Cheteshwar Pujara’s short career has spiralled down from spectacular highs to alarming
lows. Once touted as the future bulwark of the batting order, he is struggling to pin down
his place in the side. Arunabha Sengupta argues that his performances in England
and Australia notwithstanding he may still fulfil his promise of an all-condition player.

Just 483 runs in the last 10 Tests at a measly average of 24.15. He has crossed fifty
only twice in the 20 innings. The runs have come painstakingly, at a strike rate of 41.49.
The career average still reads a respectable 47.11, but it has spiralled down from a
stratospheric Husseyesque 67.63 in a spectacular crash. The numerically savvy
followers of the game know where to look. And the chinks and crevices are not subtle
by any stretch of imagination.

The difference between the home (75.23) and away (29.40) averages stretches across
like a giant chasm between heaven and hell. Scores of 153 and 73 at Johannesburg
and Durban have not really been able to build a bridge between the peaks of greatness
and miserable morass of mediocrity.

Cheteshwar Pujara had everything of the demeanour of an Indian middle order maestro
at the Test level. He radiated stillness, patience – the unhurried, unfazed placidity laced
with good humour. There was an old world charm around his personality. Here, most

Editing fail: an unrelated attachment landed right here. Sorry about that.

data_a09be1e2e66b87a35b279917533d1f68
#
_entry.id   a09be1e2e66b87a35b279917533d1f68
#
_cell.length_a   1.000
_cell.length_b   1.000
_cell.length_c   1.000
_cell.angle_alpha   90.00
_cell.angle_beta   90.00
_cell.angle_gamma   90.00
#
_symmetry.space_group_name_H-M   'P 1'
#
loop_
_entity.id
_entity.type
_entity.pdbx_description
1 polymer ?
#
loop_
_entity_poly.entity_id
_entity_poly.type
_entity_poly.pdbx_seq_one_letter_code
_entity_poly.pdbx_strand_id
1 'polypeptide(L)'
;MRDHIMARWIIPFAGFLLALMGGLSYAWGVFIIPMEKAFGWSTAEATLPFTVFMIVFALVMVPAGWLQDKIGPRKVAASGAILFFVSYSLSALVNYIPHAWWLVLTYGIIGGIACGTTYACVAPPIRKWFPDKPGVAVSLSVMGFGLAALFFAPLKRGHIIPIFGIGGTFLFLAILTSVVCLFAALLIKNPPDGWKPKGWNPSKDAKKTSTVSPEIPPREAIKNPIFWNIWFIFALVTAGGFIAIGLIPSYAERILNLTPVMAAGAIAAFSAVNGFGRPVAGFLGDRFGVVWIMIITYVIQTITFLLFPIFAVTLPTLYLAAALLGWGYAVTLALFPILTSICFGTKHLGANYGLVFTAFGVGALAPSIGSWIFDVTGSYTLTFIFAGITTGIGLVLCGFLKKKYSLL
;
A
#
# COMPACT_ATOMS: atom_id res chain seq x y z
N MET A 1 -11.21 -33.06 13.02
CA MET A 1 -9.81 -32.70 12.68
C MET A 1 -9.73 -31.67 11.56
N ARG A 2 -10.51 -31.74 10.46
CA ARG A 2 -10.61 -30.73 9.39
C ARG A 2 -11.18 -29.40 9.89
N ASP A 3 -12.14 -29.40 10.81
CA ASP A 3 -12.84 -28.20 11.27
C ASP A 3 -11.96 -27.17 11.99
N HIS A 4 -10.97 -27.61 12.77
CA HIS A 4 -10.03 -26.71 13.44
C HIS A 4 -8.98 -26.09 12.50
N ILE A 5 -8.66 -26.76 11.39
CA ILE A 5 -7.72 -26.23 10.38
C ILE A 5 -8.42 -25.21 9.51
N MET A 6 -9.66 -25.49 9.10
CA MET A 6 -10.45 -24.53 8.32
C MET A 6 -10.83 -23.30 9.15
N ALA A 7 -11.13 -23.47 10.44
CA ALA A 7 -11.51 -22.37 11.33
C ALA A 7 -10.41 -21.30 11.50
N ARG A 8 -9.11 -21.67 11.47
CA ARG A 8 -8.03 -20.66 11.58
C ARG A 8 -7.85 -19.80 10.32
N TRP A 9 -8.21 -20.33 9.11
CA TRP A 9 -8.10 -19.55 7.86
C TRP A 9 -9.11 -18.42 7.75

thought, was the ideal Test batsman. Someone who has been tailor made to fit into the
enormous shoes of Rahul Dravid.

And hopes soared as he raced to 1000 runs in just 11 Tests, his average in the high
60s, the centuries column registering increases in continuous spurts. His game seemed
touched with that elusive ingredient of calmness. With such attitude and temperament
he was bound to succeed in foreign lands – or so one thought.

Virat Kohli was the insanely talented maverick in the batting line up, but it was Pujara in
whom the Indian cricket fans saw the rock, the moderation, the restraint that makes a
successful Test batsman, that holds the innings together in the face of foreign attacks.
And now, as the fourth and final Test at Sydney gets underway, Kohli has blazed his
way to 499 runs in Australia at 83.16 with three supreme hundreds. Furthermore, he
has taken over captaincy and is seen as the harbinger of a new era of Indian cricket.
And Pujara is tottering on the brink of being axed from the side, having already lost his
No 3 slot in the batting line up, with just one half-century to show for his efforts in the
last 14 innings.

Did the Indian fans fall prey to stereotyping and illusory correlation? Did the halo effect
associated with a level-headed personality give rise to false promises of batting feats in
distant lands? Was the rock of the batting order a mere mirage created through wishful
thinking and misreading signs and symptoms?

There is no doubt that Pujara needs to take a long, hard look at himself. There are
problems with his game, of technique and temperament, that have raised their ugly
heads in the unfamiliar terrains far from home.

Swing has found him wanting, so has pace and bounce, balls have come back into him